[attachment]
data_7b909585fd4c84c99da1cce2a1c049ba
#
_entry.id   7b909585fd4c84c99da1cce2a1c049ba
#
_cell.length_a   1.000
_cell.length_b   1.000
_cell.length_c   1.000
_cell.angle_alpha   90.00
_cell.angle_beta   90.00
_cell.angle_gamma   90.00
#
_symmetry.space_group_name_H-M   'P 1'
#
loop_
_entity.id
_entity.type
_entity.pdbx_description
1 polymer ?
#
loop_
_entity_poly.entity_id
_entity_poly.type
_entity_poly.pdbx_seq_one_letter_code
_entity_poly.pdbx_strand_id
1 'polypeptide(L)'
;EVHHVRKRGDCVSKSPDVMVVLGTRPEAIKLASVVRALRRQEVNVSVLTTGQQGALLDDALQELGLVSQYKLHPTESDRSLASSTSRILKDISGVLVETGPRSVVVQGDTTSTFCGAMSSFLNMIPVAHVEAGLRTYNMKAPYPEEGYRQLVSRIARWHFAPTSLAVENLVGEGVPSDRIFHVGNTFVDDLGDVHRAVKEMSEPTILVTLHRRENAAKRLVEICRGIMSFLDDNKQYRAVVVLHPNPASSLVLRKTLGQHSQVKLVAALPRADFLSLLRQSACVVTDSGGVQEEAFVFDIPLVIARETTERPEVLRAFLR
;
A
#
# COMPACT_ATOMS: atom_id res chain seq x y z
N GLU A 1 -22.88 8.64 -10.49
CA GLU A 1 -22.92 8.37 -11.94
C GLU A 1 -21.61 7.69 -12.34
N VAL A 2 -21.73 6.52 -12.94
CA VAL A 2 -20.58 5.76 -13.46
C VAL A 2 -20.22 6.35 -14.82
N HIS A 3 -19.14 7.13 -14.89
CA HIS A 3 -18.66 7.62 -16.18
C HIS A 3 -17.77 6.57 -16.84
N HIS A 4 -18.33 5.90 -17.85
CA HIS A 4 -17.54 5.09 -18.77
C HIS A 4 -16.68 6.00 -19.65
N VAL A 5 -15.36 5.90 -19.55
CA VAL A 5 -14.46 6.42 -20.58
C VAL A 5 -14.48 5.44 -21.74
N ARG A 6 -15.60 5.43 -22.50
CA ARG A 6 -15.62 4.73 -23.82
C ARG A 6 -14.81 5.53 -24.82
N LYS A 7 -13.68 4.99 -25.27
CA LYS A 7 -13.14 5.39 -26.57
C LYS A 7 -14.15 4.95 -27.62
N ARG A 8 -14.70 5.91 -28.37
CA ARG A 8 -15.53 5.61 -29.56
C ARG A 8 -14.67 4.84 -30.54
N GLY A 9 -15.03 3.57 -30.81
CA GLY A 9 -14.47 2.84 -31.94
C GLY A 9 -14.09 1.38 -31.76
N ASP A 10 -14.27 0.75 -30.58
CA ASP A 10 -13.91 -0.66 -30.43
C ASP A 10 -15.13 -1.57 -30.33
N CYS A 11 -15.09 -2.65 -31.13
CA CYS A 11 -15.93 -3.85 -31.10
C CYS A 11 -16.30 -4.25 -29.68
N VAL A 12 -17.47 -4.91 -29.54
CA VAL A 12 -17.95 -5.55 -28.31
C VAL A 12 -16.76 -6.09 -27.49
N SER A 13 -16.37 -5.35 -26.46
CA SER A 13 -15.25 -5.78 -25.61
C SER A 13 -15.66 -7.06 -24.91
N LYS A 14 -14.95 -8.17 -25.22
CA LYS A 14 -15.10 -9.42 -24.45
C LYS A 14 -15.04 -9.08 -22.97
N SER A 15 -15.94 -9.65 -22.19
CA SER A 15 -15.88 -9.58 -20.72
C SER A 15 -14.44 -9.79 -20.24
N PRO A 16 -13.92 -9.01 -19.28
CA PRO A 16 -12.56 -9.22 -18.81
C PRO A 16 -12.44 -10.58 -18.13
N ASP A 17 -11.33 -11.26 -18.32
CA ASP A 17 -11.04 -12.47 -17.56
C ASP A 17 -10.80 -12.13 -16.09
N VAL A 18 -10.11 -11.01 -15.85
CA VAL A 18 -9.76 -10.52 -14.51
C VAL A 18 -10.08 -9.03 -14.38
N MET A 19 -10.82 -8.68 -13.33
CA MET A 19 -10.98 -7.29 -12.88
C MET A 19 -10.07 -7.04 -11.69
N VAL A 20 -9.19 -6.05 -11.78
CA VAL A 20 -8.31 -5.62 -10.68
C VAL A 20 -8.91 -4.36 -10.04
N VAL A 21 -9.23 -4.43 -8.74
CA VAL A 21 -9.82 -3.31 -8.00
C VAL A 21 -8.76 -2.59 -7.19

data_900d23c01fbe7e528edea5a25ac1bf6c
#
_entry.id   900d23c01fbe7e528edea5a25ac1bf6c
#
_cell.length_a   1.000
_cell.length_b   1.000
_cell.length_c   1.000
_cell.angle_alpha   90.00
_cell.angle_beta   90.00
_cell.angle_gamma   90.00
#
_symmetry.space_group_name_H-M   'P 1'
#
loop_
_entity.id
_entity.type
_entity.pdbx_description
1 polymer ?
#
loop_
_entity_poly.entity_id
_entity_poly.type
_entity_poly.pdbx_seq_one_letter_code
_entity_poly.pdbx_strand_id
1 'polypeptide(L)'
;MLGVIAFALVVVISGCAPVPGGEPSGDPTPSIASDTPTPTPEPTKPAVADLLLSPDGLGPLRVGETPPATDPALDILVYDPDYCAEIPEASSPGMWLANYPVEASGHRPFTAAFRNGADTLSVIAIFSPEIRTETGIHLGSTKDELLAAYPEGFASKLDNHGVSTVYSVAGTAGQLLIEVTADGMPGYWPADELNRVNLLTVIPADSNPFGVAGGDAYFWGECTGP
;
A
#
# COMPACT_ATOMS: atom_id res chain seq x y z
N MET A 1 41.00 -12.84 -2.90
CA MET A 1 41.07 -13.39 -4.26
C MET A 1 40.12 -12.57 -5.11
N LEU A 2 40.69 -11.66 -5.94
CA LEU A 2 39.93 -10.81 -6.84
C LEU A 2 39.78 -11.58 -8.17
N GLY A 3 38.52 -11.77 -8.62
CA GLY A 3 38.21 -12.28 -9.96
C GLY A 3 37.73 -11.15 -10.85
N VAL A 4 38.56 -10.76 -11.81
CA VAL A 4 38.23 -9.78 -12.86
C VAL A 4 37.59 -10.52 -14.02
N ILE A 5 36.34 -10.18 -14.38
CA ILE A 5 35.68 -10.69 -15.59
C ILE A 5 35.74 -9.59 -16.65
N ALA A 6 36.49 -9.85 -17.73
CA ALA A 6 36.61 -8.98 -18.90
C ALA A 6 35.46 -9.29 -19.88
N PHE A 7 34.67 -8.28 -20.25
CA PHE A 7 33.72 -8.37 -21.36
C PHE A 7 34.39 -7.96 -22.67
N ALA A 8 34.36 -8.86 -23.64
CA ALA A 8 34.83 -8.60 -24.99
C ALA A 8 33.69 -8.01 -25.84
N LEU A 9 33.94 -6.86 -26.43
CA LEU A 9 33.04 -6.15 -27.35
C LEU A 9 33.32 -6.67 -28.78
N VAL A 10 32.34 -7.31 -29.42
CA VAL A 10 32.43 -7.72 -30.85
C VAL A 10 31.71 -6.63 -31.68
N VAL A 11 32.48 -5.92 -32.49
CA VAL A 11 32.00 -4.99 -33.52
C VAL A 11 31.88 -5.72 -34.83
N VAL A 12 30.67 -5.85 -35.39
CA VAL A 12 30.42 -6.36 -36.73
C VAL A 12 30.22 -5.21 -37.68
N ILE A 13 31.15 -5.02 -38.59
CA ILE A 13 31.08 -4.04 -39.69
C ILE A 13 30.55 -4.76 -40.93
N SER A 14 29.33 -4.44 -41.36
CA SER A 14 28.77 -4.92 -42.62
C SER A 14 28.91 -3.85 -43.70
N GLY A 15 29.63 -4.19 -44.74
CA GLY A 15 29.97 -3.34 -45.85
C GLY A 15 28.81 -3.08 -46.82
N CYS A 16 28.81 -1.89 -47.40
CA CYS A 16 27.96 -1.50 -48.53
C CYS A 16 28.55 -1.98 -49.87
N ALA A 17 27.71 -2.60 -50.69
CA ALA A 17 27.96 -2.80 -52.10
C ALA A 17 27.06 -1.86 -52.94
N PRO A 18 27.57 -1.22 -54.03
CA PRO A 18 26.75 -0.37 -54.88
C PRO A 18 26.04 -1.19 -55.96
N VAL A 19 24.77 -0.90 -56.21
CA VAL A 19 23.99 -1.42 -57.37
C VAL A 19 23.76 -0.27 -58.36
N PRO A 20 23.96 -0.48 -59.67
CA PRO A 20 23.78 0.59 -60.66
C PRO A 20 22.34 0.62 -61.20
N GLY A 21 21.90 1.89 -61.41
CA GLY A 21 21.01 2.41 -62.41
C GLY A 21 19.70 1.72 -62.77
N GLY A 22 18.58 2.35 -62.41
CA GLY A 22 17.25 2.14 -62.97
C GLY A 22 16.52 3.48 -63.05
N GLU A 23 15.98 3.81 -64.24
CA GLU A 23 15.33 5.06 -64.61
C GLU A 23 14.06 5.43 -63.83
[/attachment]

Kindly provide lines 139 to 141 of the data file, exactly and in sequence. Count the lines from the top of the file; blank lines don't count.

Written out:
N ALA A 6 36.49 -9.85 -17.73
CA ALA A 6 36.61 -8.98 -18.90
C ALA A 6 35.46 -9.29 -19.88